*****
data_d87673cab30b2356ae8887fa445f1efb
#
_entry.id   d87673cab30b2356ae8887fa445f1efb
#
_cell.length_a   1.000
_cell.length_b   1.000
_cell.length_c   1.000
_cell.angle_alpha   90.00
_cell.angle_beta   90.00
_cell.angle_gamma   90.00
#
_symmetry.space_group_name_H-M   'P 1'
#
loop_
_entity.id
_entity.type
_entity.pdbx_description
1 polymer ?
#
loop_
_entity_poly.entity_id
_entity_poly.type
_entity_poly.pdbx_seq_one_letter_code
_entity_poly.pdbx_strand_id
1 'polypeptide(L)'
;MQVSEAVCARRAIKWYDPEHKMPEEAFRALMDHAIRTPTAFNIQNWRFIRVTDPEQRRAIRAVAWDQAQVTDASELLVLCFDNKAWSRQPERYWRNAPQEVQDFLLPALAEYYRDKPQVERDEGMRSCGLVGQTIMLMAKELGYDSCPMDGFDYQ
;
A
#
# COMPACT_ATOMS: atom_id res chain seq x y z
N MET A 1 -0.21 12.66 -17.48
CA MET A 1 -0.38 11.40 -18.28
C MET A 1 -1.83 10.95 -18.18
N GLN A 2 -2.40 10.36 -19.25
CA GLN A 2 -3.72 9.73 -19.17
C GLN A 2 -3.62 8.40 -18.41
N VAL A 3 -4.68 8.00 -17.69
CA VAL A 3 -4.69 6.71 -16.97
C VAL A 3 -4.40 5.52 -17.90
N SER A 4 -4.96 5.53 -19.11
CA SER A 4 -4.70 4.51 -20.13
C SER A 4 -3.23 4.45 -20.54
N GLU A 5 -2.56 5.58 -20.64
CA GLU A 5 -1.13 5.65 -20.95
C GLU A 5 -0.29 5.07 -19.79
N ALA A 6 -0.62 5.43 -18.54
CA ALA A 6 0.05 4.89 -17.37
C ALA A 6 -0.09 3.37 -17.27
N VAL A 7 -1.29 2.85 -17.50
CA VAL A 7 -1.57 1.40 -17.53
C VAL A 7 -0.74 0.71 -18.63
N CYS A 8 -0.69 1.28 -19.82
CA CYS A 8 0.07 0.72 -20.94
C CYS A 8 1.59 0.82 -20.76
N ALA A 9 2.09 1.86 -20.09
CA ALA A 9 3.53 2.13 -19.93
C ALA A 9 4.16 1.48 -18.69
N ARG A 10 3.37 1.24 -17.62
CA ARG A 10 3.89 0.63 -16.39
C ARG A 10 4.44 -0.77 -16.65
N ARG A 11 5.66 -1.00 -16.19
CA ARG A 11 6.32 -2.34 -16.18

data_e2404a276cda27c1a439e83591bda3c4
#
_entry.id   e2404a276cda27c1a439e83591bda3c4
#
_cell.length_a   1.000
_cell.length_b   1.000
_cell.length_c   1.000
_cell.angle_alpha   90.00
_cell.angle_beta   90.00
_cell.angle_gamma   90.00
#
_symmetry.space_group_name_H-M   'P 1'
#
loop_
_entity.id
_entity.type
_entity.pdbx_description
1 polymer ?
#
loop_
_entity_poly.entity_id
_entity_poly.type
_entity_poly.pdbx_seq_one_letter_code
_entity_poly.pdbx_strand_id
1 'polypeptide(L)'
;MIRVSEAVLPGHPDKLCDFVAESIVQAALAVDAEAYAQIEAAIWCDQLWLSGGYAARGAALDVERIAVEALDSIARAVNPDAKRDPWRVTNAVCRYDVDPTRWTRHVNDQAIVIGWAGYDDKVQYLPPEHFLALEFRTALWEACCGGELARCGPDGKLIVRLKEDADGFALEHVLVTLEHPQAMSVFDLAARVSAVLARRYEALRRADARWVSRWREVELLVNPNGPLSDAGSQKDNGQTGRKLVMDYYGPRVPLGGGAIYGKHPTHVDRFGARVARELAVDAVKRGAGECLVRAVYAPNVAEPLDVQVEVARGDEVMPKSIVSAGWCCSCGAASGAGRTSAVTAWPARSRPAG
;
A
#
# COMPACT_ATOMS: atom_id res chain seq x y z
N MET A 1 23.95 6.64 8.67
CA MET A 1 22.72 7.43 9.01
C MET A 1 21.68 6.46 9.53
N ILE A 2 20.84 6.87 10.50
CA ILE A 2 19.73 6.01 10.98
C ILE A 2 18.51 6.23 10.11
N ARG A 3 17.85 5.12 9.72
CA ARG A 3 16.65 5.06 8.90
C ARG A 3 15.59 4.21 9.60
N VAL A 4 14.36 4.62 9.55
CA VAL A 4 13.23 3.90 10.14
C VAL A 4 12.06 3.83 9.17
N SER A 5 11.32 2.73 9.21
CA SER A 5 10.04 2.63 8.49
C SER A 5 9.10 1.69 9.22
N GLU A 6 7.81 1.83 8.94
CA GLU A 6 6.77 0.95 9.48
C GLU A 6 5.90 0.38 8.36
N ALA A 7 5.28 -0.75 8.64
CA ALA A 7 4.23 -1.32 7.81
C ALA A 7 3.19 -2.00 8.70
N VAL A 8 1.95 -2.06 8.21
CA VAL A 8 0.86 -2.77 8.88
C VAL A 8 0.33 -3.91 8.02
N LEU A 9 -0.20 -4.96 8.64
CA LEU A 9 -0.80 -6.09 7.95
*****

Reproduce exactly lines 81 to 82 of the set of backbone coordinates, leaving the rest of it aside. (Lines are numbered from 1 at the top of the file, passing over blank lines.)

#
loop_